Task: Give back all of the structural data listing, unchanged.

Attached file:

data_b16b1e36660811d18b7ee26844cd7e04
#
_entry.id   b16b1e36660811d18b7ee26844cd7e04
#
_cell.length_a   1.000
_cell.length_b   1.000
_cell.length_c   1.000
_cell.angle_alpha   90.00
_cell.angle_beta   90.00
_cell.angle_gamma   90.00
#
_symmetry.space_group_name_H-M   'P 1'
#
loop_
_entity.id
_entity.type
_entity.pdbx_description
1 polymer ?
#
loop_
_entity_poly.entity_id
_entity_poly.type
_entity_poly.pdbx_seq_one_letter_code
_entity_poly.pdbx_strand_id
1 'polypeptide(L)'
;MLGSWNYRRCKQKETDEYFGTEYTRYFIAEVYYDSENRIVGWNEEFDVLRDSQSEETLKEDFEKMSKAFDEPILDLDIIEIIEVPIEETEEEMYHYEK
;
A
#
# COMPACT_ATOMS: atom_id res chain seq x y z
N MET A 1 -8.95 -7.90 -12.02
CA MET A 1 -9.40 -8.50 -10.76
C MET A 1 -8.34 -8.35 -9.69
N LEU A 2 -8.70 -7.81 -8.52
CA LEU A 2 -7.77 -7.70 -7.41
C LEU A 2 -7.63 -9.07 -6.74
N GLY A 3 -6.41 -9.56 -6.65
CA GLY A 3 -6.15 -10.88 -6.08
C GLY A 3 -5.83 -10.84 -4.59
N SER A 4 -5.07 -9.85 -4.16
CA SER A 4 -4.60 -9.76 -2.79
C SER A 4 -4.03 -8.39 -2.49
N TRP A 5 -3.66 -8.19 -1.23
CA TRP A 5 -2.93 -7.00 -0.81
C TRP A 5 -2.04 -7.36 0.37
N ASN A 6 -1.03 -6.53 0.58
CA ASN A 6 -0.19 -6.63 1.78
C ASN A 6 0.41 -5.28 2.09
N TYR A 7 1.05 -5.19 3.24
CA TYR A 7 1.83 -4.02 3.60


data_b16b1e36660811d18b7ee26844cd7e04
#
_entry.id   b16b1e36660811d18b7ee26844cd7e04
#
_cell.length_a   1.000
_cell.length_b   1.000
_cell.length_c   1.000
_cell.angle_alpha   90.00
_cell.angle_beta   90.00
_cell.angle_gamma   90.00
#
_symmetry.space_group_name_H-M   'P 1'
#
loop_
_entity.id
_entity.type
_entity.pdbx_description
1 polymer ?
#
loop_
_entity_poly.entity_id
_entity_poly.type
_entity_poly.pdbx_seq_one_letter_code
_entity_poly.pdbx_strand_id
1 'polypeptide(L)'
;MLGSWNYRRCKQKETDEYFGTEYTRYFIAEVYYDSENRIVGWNEEFDVLRDSQSEETLKEDFEKMSKAFDEPILDLDIIEIIEVPIEETEEEMYHYEK
;
A
#
# COMPACT_ATOMS: atom_id res chain seq x y z
N MET A 1 -8.95 -7.90 -12.02
CA MET A 1 -9.40 -8.50 -10.76
C MET A 1 -8.34 -8.35 -9.69
N LEU A 2 -8.70 -7.81 -8.52
CA LEU A 2 -7.77 -7.70 -7.41
C LEU A 2 -7.63 -9.07 -6.74
N GLY A 3 -6.41 -9.56 -6.65
CA GLY A 3 -6.15 -10.88 -6.08
C GLY A 3 -5.83 -10.84 -4.59
N SER A 4 -5.07 -9.85 -4.16
CA SER A 4 -4.60 -9.76 -2.79
C SER A 4 -4.03 -8.39 -2.49
N TRP A 5 -3.66 -8.19 -1.23
CA TRP A 5 -2.93 -7.00 -0.81
C TRP A 5 -2.04 -7.36 0.37
N ASN A 6 -1.03 -6.53 0.58
CA ASN A 6 -0.19 -6.63 1.78
C ASN A 6 0.41 -5.28 2.09
N TYR A 7 1.05 -5.19 3.24
CA TYR A 7 1.83 -4.02 3.60